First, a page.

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George Watts, PhD Student

George is a part-time PhD student, funded by the ESRC for the project “Understanding experiences of the autistic community for all autistic adults”. Her research aims to identify barriers and facilitators to the autistic community for autistic adults, including those with co-occurring learning disabilities. As an autistic self-advocate, researcher and mum to two autistic children, George is passionate about participatory research. She is supervised by Dr Eilidh Cage, Dr Catherine Crompton (Edinburgh) and Dr Joe Long (Scottish Autism)

Marisa McKinlay, PhD Student

Marisa is a part-time PhD student, looking at issues for autistic adolescents. As an experienced Speech and Language Therapist, she is passionate about supporting communication and how environments can be changed to allow increased social engagement. Her research aims to work with autistic young people and those around them, identifying enabling factors and barriers to participation in secondary school. She is supervised by Dr Eilidh Cage, Dr Catherine Grainger and Dr Mary Stewart (Heriot-Watt).

Dr Monique Botha, Research Fellow

Monique’s research focuses on the role of minority stress, stigma, and discrimination in the mental health outcomes of autistic people. As an autistic autism researcher, Monique is passionate about a socially just, ethical, and engaged form of science, which aims for emancipation and equality. Monique currently has a 3-year Leverhulme Fellowship where they will be examining dehumanisation and interpretation bias in autism researchers.

Find out more about Monique’s research here.

Dr Eilidh Cage, Lecturer in Psychology

Eilidh’s research looks broadly at the experiences of autistic adults and adolescents, and the challenges related to navigating a predominantly non-autistic world. She is particularly interested in autism acceptance (from both self and others), mental health and wellbeing, autistic identity and diagnosis, camouflaging (or masking) and supporting autistic students at university. She is also passionate about improving practices within autism research itself.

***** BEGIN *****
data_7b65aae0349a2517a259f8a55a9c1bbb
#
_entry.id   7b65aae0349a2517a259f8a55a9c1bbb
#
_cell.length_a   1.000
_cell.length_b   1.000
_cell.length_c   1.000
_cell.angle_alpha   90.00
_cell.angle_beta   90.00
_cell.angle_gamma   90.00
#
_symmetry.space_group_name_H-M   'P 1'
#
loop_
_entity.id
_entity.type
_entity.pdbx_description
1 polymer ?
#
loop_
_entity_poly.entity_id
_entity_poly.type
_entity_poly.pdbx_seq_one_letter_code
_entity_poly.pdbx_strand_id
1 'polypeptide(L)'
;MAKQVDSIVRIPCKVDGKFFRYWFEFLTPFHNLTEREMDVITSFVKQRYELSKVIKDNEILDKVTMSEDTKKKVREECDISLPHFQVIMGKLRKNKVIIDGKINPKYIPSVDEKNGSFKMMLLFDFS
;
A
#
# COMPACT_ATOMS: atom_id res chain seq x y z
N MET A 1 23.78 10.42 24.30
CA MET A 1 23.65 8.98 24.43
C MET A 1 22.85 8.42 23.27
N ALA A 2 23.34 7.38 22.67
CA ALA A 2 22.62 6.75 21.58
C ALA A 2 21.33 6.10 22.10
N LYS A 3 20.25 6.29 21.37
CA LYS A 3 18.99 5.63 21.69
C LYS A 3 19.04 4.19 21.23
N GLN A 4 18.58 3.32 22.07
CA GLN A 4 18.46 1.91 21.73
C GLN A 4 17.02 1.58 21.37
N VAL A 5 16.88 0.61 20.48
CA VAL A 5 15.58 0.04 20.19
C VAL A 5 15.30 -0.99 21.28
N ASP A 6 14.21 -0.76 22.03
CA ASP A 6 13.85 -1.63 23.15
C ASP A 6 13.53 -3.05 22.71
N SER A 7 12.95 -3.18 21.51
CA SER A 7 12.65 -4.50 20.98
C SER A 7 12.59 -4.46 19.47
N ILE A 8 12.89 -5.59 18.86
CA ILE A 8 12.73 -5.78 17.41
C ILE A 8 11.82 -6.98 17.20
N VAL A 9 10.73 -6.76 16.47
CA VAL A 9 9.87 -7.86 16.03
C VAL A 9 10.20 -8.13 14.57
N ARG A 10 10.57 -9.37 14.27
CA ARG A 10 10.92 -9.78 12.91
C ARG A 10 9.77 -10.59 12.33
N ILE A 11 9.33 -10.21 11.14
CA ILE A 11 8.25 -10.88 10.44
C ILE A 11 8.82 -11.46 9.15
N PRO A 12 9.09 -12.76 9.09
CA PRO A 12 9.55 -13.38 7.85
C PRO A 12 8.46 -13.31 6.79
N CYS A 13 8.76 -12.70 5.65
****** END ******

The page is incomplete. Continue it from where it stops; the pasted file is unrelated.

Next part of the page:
Read more about Eilidh’s research and publications here.

Dr Catherine Grainger, Lecturer in Psychology

About me:

I first studied psychology at Durham University, where I completed a BSc in Psychology and an MSc in Developmental Cognitive Neuroscience. Before starting my PhD, I worked as a research associate at Durham University, and then went on to complete a PhD in Psychology at the University of Kent. After working as a post-doctoral researcher, I joined Stirling in April 2016.   I am a non-autistic researcher, and am passionate about equality diversity and inclusion, in both research and teaching in Higher Education.

Research Interests:

My research mainly focusses on cognition in autistic and non-autistic adults. I am particularly interested in understanding how aspects of cognition (e.g., self-awareness) relate to mental health outcomes and quality of life in autism. I also research episodic memory, prospective memory, theory-of-mind, and alexithymia. I am always happy to talk about research ideas and to meet with potential students. Please feel free to email me or come by my office during my office hours. I also welcome students interested in applying for a PhD within an area of my research interests.


Principle Investigator:

£15,000 Carnegie Trust |2023-2024| University of Stirling

Research Incentive Grant: The Development and Validation of the Autistic Experiences of Microaggressions (AEMS) Scale.

£65,616 Royal Society of Edinburgh| 2021-2022| University of Stirling

Sabbatical Research Award. Project: Understanding anxiety in Autism: Is metacognition the missing link?

£109,677 Academy of Medical Sciences| 2019-2022| University of Stirling

Springboard Grant. Project: Remembering to remember: What techniques can be used to support prospective memory in autistic adults?

Read more about my research and find my publications here.